• Hebron: $650,490 to remediate a 1.2-acre vacant and contaminated site at 501 Church Street that housed a former gas station and auto repair facility and abuts the Connecticut Air Line Trail. A 2,000 to 2,500 square feet, two-story barn with a bike shop, a small coffee or sandwich bar, and a covered picnic gazebo area will be constructed.
  • Meriden: $1,800,000 to clean-up and remediate two properties located at 289 and 290 Pratt Street, totaling 14.3 acres. A new 92-unit residential complex will be constructed at 289 Pratt Street with expanded parking for adjacent businesses at 290 Pratt Street.
  • Montville: $999,000 for environmental remediation activities at the former Uncasville Manufacturing Company located at 42 Pink Row. This will allow for the adaptive reuse of the existing historic building and 10.6 acre-property into 72 housing units.
  • New Britain: $1,355,000 for environmental clean-up, abatement, and partial demolition of the former manufacturing and industrial property at 27 Columbus Boulevard and 43 High Street, popularly known as the Polar Building. A mixed-income residential development with 62 rental units will be constructed on the 1.5-acre site.
  • New Haven: $2,000,000 to the Science Park Development Corporation to abate and demolish the former Winchester Repeating Arms Company buildings located at 275 Winchester Avenue. This will allow for the construction of residential, office, laboratory space and/or retail buildings, and public open space on the 3.11-acre site.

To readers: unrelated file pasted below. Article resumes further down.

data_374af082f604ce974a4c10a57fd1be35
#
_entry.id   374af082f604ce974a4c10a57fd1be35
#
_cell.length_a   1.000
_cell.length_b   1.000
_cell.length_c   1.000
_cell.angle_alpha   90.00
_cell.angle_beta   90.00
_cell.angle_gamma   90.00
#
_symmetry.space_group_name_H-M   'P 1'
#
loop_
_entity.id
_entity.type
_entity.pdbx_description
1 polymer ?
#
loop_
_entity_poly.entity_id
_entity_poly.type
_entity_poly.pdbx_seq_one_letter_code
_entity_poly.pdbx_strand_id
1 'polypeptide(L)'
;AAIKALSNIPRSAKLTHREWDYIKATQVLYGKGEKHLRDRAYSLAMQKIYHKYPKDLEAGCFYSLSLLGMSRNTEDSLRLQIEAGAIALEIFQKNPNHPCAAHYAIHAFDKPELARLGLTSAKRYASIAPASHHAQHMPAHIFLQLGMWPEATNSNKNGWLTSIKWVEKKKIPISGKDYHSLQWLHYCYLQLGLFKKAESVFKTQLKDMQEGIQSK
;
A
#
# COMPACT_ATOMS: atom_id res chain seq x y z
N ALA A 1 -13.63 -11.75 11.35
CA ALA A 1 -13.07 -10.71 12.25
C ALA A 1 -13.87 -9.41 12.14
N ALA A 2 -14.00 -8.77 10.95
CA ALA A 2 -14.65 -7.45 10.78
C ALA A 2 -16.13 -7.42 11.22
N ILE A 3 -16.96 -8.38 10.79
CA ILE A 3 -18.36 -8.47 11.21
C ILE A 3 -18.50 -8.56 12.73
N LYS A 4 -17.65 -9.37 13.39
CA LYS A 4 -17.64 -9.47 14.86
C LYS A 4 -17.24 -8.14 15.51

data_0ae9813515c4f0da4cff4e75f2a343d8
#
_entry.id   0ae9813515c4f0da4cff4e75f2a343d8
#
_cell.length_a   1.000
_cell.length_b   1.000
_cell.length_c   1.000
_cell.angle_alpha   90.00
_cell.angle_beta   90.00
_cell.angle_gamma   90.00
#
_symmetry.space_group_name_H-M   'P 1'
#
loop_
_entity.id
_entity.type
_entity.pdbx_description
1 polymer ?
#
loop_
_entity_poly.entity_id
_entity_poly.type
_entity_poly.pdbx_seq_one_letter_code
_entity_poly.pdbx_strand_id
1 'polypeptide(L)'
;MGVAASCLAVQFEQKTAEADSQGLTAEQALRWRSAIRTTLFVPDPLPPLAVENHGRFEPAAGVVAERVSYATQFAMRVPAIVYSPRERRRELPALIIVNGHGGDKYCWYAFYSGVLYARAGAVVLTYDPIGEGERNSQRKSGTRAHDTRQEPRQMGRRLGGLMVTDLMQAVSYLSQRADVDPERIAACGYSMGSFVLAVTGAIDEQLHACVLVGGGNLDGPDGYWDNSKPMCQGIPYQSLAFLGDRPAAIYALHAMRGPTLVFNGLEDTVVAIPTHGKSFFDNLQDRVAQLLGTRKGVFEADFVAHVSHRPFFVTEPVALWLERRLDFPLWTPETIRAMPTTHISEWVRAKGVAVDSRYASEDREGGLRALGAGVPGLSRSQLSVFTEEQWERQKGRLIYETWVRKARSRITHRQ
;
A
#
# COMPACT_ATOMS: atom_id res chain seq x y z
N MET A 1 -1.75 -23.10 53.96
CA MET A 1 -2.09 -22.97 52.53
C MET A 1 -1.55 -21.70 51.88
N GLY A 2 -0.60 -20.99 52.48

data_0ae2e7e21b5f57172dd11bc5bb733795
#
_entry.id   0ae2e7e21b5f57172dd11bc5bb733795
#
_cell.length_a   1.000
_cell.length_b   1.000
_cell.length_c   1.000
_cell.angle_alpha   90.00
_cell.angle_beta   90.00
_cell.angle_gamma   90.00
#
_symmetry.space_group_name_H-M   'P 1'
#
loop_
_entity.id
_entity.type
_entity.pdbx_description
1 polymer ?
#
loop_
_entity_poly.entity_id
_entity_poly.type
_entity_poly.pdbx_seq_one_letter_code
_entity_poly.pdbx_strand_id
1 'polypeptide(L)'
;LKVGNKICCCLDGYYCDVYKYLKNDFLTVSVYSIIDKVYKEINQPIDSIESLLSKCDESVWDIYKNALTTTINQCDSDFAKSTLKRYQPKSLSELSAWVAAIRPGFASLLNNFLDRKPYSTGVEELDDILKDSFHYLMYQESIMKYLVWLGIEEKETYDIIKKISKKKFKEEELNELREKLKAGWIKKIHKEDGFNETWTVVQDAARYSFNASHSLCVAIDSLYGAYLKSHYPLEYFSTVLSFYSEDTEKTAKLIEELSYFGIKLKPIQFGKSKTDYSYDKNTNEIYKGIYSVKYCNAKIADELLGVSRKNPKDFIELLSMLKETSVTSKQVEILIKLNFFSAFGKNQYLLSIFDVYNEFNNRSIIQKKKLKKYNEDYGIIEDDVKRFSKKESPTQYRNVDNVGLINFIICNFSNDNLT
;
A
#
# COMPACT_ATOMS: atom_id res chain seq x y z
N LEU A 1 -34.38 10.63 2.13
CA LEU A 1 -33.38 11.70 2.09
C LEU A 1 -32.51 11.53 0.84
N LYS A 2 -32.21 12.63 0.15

• New London: $1,199,673 to assess and remediate multiple properties (24 parcels) located on Walbach Street and Goshen Street, a portion of which was occupied by the former Naval Undersea Warfare Center. The city is planning to construct a community recreation center adjacent to historic Fort Trumbull State Park on the 7.19-acre site.
  • Stamford: $950,000 to abate and preserve the existing buildings and remediate soil and groundwater at 650 Atlantic Street. The 2.5-acre site will be used for a mixed-use, transit-oriented development.
  • Thompson: $2,000,000 for the abatement of the existing buildings and remediation of soil and groundwater at the former River Mill site. A mixed-use, residential redevelopment will be constructed on the 24.79-acre site.
  • Torrington: $2,000,000 for the abatement and partial demolition of structures at the Torrington Business Park (Standard Plant Site) located at 70 North Street, the former home of the Torrington/Excelsior Needle Company.
  • Torrington: $1,000,000 for environmental cleanup of the property located at 245 East Elm Street to enable Vinny’s Restaurant to expand onto the first floor with a banquet facility in the remaining space.
  • West Hartford: $953,646 for the clean-up the former Puritan Furniture Store property located at 1051 and 1061 New Britain Avenue. A 131-unit mixed-income, mixed-use transit-oriented development will be constructed on the 2.97-acre site.

Additional information on the Brownfield Remediation Program is available at